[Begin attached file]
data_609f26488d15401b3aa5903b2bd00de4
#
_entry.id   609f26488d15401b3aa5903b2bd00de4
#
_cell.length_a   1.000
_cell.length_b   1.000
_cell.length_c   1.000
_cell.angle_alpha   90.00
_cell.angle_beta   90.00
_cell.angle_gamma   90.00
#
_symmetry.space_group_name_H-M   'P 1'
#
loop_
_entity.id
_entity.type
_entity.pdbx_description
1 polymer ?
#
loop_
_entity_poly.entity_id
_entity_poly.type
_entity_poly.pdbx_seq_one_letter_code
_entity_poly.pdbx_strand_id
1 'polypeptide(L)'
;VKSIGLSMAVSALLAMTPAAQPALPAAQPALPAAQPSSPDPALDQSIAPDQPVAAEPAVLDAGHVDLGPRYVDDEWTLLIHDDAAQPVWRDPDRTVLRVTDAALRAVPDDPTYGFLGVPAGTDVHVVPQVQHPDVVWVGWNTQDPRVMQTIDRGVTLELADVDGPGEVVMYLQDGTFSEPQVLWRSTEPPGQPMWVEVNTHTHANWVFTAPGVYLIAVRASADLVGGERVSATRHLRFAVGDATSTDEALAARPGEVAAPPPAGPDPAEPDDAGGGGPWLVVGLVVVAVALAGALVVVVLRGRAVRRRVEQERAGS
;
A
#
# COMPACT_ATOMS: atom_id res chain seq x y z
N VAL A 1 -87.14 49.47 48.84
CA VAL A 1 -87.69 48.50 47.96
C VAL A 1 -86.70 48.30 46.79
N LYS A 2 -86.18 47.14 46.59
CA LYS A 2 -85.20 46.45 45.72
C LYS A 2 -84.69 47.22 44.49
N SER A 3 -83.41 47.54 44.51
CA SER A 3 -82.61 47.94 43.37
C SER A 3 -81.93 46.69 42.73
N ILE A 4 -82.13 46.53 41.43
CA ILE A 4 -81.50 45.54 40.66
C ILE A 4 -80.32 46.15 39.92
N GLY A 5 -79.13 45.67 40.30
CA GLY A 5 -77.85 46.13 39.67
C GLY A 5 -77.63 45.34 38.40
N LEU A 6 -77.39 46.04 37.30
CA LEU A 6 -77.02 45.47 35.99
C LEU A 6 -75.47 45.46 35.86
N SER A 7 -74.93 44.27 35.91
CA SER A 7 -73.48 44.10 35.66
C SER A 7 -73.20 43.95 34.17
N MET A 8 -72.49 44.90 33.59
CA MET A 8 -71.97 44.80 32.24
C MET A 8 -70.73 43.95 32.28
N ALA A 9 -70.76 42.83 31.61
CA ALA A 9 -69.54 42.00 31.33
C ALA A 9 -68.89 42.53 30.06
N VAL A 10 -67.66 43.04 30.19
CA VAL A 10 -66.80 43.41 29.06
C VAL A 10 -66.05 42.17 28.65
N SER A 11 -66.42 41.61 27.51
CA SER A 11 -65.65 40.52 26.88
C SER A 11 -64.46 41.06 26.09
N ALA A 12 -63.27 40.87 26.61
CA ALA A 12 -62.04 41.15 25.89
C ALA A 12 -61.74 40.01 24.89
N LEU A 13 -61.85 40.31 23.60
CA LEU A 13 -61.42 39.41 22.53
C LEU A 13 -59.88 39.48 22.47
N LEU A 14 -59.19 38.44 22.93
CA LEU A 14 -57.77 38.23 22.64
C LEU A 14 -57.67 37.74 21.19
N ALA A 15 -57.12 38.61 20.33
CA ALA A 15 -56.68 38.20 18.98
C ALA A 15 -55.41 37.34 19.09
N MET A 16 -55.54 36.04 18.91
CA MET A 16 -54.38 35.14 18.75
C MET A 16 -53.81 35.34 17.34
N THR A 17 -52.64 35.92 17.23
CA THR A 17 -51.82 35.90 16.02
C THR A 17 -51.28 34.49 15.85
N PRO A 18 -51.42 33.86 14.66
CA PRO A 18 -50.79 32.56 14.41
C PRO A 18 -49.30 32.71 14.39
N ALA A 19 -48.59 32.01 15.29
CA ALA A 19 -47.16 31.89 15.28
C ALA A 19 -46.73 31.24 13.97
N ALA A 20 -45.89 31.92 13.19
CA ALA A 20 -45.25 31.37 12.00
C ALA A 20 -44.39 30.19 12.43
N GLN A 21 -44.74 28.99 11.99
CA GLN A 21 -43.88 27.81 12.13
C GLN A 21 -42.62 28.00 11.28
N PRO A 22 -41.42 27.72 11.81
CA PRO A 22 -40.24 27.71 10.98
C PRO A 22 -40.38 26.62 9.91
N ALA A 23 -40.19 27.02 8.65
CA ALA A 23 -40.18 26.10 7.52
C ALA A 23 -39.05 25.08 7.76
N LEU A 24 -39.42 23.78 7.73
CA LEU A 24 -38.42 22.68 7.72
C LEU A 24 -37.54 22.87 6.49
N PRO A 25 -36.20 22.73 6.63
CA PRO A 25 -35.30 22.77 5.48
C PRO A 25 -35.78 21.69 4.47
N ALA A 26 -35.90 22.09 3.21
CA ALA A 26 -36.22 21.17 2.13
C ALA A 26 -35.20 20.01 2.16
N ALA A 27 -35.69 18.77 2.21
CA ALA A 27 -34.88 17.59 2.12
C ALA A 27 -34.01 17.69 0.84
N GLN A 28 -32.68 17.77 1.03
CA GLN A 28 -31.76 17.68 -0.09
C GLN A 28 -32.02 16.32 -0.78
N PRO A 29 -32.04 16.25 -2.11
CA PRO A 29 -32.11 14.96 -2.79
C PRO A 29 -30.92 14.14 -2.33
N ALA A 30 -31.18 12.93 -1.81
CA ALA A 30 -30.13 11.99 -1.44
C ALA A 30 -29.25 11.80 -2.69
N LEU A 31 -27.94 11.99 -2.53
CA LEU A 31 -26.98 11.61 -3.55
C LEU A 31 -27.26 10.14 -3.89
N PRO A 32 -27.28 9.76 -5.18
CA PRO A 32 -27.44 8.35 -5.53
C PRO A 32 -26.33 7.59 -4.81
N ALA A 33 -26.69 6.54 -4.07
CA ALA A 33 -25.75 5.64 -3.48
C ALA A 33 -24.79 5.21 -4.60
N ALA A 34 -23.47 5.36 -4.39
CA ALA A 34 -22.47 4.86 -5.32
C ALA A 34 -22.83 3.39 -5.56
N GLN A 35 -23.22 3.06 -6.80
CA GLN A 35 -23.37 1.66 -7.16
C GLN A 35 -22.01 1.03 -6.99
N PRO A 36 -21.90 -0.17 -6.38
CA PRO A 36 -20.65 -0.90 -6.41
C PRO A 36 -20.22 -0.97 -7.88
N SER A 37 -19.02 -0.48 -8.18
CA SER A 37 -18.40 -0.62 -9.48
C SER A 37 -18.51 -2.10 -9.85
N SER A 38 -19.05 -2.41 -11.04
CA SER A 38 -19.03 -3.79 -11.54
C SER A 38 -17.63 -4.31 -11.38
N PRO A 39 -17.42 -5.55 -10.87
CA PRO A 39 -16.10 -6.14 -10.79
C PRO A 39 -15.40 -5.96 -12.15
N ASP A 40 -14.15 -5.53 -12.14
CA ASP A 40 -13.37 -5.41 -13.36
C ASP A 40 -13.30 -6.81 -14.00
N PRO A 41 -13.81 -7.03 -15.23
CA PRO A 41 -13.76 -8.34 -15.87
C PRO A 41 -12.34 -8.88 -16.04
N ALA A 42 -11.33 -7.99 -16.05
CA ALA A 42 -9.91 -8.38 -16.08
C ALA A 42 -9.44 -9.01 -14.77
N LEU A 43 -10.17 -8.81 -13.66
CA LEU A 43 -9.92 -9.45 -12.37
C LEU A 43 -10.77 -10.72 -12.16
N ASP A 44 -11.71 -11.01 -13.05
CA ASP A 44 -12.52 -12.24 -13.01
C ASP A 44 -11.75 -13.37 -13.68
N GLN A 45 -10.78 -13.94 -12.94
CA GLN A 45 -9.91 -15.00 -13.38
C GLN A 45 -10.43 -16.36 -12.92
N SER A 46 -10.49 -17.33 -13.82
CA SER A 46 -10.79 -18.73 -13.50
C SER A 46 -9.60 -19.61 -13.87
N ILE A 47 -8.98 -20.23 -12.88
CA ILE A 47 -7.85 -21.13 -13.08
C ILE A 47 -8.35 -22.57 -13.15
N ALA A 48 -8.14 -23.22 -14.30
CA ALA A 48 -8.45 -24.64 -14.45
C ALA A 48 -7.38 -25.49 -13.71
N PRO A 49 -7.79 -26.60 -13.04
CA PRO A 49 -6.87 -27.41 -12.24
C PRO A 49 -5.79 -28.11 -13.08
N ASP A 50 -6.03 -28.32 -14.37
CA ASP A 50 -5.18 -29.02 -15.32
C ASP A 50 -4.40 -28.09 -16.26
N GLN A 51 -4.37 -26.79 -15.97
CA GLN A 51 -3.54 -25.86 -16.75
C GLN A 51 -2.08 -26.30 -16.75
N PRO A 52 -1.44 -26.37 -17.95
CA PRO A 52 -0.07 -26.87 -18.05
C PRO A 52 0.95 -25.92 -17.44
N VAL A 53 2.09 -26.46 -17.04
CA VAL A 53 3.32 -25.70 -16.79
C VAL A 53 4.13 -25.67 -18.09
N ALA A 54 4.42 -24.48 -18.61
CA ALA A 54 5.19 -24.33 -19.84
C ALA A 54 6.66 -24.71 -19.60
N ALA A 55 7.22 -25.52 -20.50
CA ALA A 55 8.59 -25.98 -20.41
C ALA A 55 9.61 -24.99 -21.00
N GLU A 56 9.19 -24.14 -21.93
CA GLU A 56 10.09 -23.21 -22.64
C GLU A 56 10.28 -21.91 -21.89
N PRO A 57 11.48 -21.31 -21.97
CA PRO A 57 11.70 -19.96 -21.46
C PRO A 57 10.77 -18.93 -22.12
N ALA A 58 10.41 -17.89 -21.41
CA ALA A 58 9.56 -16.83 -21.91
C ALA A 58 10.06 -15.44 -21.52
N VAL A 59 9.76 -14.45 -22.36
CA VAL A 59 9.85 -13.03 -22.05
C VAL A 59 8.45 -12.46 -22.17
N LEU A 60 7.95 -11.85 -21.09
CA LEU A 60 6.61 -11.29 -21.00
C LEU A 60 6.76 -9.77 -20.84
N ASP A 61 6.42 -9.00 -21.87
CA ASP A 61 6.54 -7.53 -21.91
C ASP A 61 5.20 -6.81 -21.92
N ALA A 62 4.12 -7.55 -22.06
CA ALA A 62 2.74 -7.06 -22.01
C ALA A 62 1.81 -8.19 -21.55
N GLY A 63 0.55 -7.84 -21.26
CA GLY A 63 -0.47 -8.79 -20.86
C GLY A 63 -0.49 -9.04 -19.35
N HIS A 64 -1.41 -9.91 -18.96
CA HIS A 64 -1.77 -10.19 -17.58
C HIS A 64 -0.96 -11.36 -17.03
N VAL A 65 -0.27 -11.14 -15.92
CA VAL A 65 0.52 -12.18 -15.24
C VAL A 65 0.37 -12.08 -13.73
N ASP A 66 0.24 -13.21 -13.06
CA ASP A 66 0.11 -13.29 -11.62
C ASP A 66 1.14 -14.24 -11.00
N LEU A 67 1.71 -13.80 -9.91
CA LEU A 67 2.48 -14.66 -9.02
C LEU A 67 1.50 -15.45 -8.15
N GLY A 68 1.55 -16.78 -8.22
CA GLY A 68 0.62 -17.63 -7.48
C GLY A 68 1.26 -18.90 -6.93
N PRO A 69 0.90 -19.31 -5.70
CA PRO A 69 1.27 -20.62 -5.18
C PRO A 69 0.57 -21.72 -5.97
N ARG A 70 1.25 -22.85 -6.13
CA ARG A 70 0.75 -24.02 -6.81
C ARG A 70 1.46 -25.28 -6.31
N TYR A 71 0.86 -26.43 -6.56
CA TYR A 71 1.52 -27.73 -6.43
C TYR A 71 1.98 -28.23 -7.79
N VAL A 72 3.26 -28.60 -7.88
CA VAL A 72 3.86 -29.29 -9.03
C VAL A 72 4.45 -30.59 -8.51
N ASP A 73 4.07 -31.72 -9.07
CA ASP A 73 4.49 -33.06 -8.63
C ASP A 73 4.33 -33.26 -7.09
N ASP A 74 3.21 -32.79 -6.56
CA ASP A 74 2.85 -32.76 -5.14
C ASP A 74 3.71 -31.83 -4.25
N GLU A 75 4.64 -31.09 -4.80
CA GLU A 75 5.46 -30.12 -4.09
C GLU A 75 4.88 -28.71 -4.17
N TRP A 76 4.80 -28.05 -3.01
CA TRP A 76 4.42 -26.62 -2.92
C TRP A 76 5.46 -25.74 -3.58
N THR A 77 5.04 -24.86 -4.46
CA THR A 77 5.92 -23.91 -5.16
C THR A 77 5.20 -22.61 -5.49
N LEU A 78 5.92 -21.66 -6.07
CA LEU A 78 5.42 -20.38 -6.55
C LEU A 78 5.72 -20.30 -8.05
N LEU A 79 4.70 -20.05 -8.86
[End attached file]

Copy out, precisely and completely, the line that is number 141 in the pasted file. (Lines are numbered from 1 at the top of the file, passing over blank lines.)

C SER A 37 -18.51 -2.10 -9.85